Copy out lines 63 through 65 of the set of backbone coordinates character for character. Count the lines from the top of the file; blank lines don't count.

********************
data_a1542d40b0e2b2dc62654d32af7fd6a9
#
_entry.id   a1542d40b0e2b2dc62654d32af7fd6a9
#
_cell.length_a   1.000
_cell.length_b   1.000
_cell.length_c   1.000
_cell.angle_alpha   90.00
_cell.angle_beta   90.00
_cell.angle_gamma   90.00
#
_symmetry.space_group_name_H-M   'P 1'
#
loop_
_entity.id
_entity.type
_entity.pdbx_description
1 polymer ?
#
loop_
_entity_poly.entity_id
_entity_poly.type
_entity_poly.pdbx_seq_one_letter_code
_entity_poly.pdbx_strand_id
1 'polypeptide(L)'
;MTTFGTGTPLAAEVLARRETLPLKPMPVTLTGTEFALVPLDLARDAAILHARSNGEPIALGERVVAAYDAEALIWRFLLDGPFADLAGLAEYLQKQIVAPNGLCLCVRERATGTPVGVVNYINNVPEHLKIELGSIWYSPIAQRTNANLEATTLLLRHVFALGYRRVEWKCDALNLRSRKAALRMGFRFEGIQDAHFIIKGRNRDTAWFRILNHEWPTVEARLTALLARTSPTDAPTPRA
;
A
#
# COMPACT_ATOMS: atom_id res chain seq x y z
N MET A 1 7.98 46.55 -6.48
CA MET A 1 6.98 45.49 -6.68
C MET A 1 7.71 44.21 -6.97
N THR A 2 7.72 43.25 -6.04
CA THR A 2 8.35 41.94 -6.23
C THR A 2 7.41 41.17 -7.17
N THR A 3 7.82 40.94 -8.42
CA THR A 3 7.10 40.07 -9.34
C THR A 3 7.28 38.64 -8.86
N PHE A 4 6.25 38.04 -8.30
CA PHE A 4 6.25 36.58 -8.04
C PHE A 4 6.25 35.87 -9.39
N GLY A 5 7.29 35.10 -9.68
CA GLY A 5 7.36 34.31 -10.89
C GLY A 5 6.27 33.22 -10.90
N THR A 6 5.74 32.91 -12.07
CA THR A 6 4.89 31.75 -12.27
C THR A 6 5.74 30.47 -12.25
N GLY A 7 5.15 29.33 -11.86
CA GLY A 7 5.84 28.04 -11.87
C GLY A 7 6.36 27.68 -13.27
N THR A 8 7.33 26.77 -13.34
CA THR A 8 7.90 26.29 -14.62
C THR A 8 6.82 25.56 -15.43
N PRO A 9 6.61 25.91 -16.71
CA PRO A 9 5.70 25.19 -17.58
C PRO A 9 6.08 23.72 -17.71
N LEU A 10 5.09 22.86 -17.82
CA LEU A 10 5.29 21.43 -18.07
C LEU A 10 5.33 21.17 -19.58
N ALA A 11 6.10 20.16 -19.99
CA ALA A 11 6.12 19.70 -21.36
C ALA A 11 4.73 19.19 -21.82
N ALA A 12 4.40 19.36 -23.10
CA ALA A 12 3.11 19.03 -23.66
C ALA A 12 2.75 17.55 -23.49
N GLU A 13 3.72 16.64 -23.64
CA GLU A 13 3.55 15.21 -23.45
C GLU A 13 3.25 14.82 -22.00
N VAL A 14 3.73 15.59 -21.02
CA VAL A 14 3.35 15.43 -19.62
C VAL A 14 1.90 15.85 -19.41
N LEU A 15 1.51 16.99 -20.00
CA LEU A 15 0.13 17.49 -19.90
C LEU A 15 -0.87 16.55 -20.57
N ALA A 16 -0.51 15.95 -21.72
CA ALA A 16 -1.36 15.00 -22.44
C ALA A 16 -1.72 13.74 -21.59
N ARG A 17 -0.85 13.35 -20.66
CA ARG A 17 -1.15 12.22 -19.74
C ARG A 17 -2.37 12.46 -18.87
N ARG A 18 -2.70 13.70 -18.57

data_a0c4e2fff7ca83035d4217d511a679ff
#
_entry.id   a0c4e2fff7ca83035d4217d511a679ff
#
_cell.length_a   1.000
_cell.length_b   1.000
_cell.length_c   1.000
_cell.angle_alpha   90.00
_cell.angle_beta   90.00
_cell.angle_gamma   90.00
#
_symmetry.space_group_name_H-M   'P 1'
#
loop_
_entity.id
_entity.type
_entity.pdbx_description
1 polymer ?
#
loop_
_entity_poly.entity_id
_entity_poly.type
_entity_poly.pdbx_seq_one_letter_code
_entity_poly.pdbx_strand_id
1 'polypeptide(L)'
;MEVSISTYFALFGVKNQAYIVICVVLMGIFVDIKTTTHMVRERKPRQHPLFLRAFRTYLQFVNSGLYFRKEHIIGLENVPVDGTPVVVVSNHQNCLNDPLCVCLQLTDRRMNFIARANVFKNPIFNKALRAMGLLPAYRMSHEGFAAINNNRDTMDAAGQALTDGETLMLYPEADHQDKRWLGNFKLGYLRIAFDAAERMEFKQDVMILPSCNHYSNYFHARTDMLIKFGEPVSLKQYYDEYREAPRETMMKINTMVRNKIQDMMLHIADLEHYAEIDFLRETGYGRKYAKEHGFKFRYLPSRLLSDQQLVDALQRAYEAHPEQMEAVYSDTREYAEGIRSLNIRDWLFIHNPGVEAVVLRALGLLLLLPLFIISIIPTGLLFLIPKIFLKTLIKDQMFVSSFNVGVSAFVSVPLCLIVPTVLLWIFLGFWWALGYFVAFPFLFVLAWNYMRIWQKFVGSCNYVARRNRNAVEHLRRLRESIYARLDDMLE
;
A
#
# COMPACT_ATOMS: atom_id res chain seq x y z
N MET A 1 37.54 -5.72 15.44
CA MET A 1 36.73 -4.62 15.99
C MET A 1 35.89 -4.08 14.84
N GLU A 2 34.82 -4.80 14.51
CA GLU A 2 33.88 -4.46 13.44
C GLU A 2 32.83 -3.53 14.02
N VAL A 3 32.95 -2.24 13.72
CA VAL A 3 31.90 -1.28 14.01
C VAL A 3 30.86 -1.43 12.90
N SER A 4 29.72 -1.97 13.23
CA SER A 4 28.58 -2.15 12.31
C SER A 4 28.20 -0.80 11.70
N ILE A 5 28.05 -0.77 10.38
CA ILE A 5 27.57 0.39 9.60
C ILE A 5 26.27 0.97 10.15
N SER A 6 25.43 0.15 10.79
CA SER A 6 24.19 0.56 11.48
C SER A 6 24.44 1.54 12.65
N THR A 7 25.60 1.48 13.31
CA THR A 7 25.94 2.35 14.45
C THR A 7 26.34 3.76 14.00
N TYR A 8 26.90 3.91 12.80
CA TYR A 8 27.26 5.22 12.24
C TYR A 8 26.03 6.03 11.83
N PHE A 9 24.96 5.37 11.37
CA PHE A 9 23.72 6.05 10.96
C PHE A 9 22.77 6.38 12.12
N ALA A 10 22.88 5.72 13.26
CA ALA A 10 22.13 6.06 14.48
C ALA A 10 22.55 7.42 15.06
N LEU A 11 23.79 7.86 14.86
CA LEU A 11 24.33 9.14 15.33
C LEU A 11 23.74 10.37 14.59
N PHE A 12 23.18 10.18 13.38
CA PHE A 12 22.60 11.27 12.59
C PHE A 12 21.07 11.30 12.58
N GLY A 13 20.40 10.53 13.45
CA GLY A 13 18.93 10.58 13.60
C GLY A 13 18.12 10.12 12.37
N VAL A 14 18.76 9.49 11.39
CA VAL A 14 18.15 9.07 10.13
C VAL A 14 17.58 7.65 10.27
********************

C ALA A 11 4.73 19.19 -21.82
N ALA A 12 4.40 19.36 -23.10
CA ALA A 12 3.11 19.03 -23.66